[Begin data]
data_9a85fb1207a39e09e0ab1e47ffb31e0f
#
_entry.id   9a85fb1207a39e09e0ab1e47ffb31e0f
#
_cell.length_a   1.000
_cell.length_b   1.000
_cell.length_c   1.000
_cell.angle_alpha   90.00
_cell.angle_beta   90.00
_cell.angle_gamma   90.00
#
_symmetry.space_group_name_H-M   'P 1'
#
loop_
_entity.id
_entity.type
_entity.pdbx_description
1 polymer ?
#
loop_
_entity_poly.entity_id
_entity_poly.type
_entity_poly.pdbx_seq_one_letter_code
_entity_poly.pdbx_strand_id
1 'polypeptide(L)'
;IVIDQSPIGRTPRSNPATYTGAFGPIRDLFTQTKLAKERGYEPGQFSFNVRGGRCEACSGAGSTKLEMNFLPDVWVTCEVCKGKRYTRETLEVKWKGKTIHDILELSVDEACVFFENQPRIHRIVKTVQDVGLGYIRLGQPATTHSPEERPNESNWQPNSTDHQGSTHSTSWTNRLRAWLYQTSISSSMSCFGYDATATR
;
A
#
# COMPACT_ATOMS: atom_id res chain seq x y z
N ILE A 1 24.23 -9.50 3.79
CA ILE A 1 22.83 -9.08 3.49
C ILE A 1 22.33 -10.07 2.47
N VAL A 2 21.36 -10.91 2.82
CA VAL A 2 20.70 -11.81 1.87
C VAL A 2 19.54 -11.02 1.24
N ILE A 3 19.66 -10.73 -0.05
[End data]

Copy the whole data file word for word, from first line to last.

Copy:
data_9a85fb1207a39e09e0ab1e47ffb31e0f
#
_entry.id   9a85fb1207a39e09e0ab1e47ffb31e0f
#
_cell.length_a   1.000
_cell.length_b   1.000
_cell.length_c   1.000
_cell.angle_alpha   90.00
_cell.angle_beta   90.00
_cell.angle_gamma   90.00
#
_symmetry.space_group_name_H-M   'P 1'
#
loop_
_entity.id
_entity.type
_entity.pdbx_description
1 polymer ?
#
loop_
_entity_poly.entity_id
_entity_poly.type
_entity_poly.pdbx_seq_one_letter_code
_entity_poly.pdbx_strand_id
1 'polypeptide(L)'
;IVIDQSPIGRTPRSNPATYTGAFGPIRDLFTQTKLAKERGYEPGQFSFNVRGGRCEACSGAGSTKLEMNFLPDVWVTCEVCKGKRYTRETLEVKWKGKTIHDILELSVDEACVFFENQPRIHRIVKTVQDVGLGYIRLGQPATTHSPEERPNESNWQPNSTDHQGSTHSTSWTNRLRAWLYQTSISSSMSCFGYDATATR
;
A
#
# COMPACT_ATOMS: atom_id res chain seq x y z
N ILE A 1 24.23 -9.50 3.79
CA ILE A 1 22.83 -9.08 3.49
C ILE A 1 22.33 -10.07 2.47
N VAL A 2 21.36 -10.91 2.82
CA VAL A 2 20.70 -11.81 1.87
C VAL A 2 19.54 -11.02 1.24
N ILE A 3 19.66 -10.73 -0.05